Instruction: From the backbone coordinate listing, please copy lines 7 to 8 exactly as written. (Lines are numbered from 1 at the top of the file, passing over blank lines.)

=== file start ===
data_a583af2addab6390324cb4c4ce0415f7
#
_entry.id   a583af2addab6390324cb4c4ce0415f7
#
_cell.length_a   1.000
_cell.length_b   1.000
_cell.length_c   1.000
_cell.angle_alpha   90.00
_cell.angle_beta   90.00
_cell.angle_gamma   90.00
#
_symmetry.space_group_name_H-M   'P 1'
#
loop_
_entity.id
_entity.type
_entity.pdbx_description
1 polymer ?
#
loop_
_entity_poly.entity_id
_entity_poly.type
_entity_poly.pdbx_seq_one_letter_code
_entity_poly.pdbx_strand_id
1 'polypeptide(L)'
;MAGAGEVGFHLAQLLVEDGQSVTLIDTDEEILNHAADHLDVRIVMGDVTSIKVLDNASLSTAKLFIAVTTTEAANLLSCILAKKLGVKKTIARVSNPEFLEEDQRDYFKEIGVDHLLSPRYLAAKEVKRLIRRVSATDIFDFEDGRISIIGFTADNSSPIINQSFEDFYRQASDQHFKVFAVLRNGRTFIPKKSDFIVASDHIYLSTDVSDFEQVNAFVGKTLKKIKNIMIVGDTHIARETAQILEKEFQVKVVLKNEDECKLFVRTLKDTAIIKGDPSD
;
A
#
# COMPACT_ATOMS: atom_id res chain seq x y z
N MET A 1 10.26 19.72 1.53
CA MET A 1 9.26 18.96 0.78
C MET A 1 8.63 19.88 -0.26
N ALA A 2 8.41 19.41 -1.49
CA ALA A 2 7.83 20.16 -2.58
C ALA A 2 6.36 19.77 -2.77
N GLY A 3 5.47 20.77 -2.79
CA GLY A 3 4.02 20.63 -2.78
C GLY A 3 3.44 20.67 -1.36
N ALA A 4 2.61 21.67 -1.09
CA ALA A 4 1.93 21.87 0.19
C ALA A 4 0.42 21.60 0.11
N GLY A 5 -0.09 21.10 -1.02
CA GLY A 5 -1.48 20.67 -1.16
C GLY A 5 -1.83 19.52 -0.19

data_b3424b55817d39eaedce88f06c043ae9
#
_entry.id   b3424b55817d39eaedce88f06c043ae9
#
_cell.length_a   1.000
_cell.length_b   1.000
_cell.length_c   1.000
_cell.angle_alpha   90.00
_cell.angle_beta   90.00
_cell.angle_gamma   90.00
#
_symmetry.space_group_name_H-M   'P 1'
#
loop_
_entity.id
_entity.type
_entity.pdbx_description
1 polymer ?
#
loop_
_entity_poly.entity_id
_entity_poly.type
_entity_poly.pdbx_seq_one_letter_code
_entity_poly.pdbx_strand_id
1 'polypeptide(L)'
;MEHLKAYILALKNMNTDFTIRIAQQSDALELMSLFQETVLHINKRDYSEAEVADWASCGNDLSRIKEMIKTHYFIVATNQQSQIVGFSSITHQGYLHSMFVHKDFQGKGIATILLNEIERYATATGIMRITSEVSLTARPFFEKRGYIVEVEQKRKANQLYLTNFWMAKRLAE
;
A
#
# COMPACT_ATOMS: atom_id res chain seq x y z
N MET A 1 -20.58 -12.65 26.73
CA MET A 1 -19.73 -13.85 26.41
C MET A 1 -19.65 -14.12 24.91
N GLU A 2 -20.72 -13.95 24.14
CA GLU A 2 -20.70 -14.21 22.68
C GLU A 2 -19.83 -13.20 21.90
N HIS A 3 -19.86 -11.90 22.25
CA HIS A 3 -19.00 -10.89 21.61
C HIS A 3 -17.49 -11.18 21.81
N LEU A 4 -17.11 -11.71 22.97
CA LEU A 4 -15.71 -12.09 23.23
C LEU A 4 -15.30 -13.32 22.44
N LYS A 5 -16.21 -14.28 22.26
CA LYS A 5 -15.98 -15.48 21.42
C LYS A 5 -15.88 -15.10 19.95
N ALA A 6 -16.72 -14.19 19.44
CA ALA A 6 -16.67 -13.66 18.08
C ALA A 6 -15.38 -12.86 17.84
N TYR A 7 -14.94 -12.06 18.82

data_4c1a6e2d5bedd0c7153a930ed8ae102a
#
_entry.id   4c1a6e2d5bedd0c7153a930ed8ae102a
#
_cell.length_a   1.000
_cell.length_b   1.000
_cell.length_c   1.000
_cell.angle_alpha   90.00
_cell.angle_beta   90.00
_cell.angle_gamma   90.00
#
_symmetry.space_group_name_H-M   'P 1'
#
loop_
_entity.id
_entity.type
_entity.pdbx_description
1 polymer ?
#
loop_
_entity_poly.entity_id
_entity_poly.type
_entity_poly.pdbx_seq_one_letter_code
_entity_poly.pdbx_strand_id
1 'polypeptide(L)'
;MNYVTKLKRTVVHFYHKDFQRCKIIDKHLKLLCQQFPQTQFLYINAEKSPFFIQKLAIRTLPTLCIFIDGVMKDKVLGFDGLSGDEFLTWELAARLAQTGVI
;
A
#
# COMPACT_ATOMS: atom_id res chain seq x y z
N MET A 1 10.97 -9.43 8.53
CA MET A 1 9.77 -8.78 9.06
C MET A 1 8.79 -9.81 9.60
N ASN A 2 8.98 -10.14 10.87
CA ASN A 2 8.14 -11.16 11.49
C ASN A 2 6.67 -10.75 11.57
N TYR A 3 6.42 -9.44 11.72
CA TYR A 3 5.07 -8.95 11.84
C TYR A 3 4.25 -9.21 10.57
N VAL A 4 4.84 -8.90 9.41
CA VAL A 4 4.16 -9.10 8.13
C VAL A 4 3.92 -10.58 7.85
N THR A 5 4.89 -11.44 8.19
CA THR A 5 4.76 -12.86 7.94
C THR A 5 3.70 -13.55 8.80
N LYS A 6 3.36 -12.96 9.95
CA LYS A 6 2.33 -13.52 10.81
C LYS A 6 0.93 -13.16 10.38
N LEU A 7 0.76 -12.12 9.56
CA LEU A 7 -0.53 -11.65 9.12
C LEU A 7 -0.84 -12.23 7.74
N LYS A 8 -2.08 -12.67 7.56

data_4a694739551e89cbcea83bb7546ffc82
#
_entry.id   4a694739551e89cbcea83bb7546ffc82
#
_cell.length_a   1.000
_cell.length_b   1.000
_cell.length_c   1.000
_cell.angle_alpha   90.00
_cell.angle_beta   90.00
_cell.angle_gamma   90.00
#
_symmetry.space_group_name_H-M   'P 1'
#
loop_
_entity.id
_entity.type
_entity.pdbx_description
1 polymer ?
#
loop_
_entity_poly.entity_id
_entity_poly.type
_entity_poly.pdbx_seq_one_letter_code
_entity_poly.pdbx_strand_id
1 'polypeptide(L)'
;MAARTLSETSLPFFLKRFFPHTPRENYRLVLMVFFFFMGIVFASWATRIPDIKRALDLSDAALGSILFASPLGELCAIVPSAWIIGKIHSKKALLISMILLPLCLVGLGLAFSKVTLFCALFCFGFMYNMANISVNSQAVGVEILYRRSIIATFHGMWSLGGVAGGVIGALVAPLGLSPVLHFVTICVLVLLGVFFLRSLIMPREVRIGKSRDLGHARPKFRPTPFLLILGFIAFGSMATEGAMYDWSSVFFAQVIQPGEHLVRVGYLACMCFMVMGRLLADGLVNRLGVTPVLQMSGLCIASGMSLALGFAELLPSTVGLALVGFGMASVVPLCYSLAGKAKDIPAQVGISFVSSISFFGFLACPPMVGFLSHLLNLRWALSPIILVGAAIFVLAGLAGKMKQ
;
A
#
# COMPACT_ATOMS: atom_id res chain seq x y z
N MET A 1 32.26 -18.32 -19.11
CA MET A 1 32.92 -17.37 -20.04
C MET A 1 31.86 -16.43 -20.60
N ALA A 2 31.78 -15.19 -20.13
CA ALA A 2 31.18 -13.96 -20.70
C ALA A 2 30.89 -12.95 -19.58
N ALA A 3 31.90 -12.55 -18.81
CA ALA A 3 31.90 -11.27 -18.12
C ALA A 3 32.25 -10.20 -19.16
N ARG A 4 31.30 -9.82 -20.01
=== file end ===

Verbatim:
_cell.length_c   1.000
_cell.angle_alpha   90.00